Wednesday, May 17, 2017

The GOAL Project: Gamified and Online Activities for Learning

GOAL Project aims to support active and non-active athletes in the development of their professional endeavours, after the end of their athletic career.

One of the objectives is "to design and develop digital content packaged in serious games and gamified digital interfaces to support dual career of athletes (active and former athletes".

 The project aims to reach its objectives through:
  • An e-learning platform;
  • Gamified activities;
  • Distant psychological support;
  • E-mentoring.
More information about the project can be found here.

Tuesday, May 16, 2017

Palestra "Gamificação: Uso de Técnicas de Videojogos em Contexto Empresarial"

"No âmbito da unidade curricular de Marketing Digital, lecionada pelo Prof. Jorge Esparteiro Garcia, decorreu hoje na ESCE, uma palestra com o título "Gamificação: Uso de Técnicas de Videojogos em Contexto Empresarial" dinamizada pelo Prof. Doutor Jorge Simões do ISPGaya.

A sessão, que despertou o interesse dos alunos do Mestrado em Marketing, permitiu perceber as estratégias e técnicas associadas à Gamificação, e de que forma estas permitem potenciar e alavancar a comunicação das empresas e marcas na web, e nas redes sociais."

Slides disponíveis em:

Wednesday, May 10, 2017

Core Literature Cited in Gamification Papers

A study published in a recent paper reveals some of the most influential papers in the gamification literature. It was very nice to know that my old contribution is still influential (A social gamification framework for a K-6 learning platform”, available in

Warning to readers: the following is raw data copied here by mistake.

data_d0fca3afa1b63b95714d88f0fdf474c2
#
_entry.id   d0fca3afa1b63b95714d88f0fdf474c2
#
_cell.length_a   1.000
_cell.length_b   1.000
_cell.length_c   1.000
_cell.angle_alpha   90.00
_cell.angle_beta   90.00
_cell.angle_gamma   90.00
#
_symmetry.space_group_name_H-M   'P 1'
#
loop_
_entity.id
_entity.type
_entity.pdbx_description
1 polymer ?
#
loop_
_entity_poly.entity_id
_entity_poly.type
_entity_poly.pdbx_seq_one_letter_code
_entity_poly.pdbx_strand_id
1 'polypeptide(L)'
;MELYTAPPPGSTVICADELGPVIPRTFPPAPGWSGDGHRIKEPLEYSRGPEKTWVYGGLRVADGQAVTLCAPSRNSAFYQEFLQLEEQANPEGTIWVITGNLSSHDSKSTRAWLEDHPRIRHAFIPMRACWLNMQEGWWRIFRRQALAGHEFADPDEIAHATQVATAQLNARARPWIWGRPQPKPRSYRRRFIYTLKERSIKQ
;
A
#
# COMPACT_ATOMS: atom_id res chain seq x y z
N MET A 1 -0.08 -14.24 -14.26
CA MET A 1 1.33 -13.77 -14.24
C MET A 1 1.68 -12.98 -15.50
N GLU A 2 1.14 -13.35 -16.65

Details about the used measurement method can be found in the paper "Publication Trends in Gamification: A Systematic Mapping Study", by Jussi Kasurinen and Antti Knutas, Lappeenranta University of Technology, Finland. I made a review of this paper to Computer Science Review but lost track of if (not published?).

Tuesday, September 06, 2016


Going to the third edition ...


início: 29 setembro.

Motivar através de desafios e incentivos é essencial na formação. A GAMIFICAÇÃO aplica elementos característicos dos jogos em ambientes não lúdicos, como a formação e-learning, para motivar a aprendizagem.
Venha conhecer as ferramentas ou elementos de jogos que podem contribuir para criar cursos online mais eficazes.

Motivating through challenges and incentives is essential in education and training. Gamification applies elements from games in non-game environments, such as e-learning, to motivate learners. Come and see the tools or game elements that can help to create more effective online courses.